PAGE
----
There were no additional details on any other part of the upcoming test schedule at White Sands. This appears to be the first official mention of the program, outside of statements to the press, in more than two years. In 2017, by all accounts, Chief of Naval Operations U.S. Navy Admiral John Richardson instituted a gag order on virtually any public discussion of substantive details about the railgun program by Navy officials or representatives from BAE Systems, which is the prime contractor. At the Navy League's annual Sea Air Space conference in April 2019, a BAE representative told The War Zone, for the second year running, that they could not comment on the status of the program and the Office of Naval Research, which manages the program has not responded to our requests for a status update.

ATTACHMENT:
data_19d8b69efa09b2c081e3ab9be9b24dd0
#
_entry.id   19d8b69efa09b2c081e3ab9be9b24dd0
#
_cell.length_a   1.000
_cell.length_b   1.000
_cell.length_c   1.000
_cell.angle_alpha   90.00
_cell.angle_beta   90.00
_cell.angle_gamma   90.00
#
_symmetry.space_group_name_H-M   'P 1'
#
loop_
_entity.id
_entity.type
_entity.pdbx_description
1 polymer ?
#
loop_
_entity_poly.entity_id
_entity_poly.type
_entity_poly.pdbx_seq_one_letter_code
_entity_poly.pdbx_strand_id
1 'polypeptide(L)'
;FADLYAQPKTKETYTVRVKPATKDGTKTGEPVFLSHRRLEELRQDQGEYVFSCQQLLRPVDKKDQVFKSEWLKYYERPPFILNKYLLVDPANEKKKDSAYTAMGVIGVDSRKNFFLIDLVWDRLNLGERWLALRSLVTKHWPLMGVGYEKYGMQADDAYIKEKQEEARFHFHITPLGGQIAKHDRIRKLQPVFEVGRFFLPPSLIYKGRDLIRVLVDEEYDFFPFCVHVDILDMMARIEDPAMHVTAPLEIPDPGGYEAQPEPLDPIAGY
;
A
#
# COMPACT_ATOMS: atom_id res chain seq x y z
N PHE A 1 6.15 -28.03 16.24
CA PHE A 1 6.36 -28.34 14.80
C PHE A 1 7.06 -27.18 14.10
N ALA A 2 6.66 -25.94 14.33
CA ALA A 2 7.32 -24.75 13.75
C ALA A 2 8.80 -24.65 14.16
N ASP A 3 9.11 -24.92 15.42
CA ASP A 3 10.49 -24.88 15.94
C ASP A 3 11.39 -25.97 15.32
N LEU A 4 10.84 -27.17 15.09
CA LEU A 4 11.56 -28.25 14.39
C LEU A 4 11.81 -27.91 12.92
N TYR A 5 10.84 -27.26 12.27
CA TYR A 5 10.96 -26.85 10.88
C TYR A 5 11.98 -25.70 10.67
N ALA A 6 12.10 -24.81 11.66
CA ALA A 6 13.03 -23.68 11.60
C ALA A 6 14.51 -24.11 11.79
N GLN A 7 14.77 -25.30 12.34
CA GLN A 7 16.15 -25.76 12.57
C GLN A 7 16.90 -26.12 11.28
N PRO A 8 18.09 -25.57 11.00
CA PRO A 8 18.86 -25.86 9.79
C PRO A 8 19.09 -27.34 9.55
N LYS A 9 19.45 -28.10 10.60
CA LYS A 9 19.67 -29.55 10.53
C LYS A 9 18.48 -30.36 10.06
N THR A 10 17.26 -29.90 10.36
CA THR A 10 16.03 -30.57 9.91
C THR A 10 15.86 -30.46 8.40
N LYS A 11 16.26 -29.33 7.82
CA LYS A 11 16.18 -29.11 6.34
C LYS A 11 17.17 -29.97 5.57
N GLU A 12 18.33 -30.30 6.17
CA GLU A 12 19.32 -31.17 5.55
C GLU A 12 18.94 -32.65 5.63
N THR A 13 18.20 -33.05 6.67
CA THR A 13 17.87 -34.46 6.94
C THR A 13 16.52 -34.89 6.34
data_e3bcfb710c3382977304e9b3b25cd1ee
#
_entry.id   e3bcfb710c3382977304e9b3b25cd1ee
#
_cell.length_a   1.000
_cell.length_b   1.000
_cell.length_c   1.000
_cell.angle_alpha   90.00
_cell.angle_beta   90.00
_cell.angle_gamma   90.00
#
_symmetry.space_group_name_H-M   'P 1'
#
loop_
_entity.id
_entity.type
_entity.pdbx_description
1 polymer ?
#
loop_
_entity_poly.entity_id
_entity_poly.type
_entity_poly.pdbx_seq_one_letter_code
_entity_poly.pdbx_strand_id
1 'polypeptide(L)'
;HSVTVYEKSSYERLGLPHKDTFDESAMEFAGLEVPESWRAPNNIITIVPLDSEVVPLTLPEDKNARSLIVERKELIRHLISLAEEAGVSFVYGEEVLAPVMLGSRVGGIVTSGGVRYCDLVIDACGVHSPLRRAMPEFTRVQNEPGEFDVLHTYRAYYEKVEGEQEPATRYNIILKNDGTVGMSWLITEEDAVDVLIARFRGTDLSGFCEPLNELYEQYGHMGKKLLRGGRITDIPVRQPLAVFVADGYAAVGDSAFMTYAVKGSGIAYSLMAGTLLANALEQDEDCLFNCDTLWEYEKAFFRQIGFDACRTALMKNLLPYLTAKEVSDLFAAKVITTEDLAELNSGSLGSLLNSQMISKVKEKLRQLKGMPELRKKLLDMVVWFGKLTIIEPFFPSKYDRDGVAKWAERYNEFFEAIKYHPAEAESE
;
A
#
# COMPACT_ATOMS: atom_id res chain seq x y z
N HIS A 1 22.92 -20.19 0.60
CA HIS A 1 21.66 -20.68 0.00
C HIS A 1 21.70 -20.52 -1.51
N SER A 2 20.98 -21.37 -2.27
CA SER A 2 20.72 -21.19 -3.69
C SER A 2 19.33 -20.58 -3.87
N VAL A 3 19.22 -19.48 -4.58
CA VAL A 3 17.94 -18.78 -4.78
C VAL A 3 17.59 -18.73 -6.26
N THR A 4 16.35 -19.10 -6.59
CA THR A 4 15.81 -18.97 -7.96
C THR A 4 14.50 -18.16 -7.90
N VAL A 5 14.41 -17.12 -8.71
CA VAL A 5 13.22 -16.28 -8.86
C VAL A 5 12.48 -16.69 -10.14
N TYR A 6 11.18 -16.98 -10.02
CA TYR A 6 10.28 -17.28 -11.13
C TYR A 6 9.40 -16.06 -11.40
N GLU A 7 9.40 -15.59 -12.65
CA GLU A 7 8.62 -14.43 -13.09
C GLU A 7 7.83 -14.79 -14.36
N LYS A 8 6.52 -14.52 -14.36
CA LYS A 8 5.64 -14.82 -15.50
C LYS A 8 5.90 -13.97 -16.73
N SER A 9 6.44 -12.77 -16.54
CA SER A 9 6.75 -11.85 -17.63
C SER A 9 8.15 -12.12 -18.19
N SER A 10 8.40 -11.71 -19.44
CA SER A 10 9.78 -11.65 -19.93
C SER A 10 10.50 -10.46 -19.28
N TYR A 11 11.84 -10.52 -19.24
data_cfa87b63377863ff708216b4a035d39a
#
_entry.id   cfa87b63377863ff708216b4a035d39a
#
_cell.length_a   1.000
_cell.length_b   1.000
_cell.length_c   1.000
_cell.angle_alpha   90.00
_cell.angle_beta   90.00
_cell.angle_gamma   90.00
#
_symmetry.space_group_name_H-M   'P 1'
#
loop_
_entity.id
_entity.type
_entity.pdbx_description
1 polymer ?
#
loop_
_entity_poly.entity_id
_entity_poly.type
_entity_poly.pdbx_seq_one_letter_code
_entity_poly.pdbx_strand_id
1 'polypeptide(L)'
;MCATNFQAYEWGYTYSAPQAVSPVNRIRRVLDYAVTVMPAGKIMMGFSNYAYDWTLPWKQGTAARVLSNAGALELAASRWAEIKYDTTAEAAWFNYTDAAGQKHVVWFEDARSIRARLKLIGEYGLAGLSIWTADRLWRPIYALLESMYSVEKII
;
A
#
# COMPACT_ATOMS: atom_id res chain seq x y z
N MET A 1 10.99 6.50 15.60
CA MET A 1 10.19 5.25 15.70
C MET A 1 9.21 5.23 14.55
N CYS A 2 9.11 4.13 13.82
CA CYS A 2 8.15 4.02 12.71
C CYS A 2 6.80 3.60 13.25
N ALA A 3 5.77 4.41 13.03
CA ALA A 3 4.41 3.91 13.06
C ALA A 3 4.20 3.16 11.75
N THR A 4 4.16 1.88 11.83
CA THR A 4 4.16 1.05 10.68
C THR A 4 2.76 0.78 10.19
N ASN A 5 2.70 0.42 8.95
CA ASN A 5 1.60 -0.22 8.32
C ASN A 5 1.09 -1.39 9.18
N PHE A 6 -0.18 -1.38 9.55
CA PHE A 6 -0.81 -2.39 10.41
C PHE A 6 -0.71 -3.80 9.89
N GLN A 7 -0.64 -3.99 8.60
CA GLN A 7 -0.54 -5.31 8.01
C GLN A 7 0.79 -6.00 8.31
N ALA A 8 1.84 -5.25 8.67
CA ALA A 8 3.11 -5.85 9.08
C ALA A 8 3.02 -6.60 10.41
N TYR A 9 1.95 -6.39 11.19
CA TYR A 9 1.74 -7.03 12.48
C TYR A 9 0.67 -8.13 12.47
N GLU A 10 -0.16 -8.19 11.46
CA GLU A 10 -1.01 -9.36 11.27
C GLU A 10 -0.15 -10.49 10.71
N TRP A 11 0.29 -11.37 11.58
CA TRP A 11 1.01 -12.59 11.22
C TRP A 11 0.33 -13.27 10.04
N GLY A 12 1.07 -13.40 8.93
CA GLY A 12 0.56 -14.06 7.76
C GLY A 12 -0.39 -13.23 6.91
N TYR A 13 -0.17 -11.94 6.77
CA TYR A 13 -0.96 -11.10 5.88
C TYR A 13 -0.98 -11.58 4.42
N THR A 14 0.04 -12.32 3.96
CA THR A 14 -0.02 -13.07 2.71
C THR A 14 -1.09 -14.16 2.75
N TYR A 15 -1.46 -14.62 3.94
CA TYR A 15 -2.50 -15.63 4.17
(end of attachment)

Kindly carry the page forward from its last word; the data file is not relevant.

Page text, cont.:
Since 2017, there have then been various reports that the railgun project, which the Navy has been working on since 2005 and that The War Zone
has been following closely, might be in danger of cancellation, despite relatively stable funding requests in the service's annual budget proposals. In its latest budget request for the 2020 Fiscal Year, the Navy re-created a budget line specifically for the electromagnetic railgun program, or EMRG, and requested another $7.6 million to continue the research and development. This was an increase over the request from the previous fiscal year.
There are indications that the movement of the land-based experimental railgun to White Sands could be a lead up to at-sea testing, either of this particular weapon or a derivative thereof. In 2016, the Navy pushed back plans to put the railgun on a ship at least until 2019.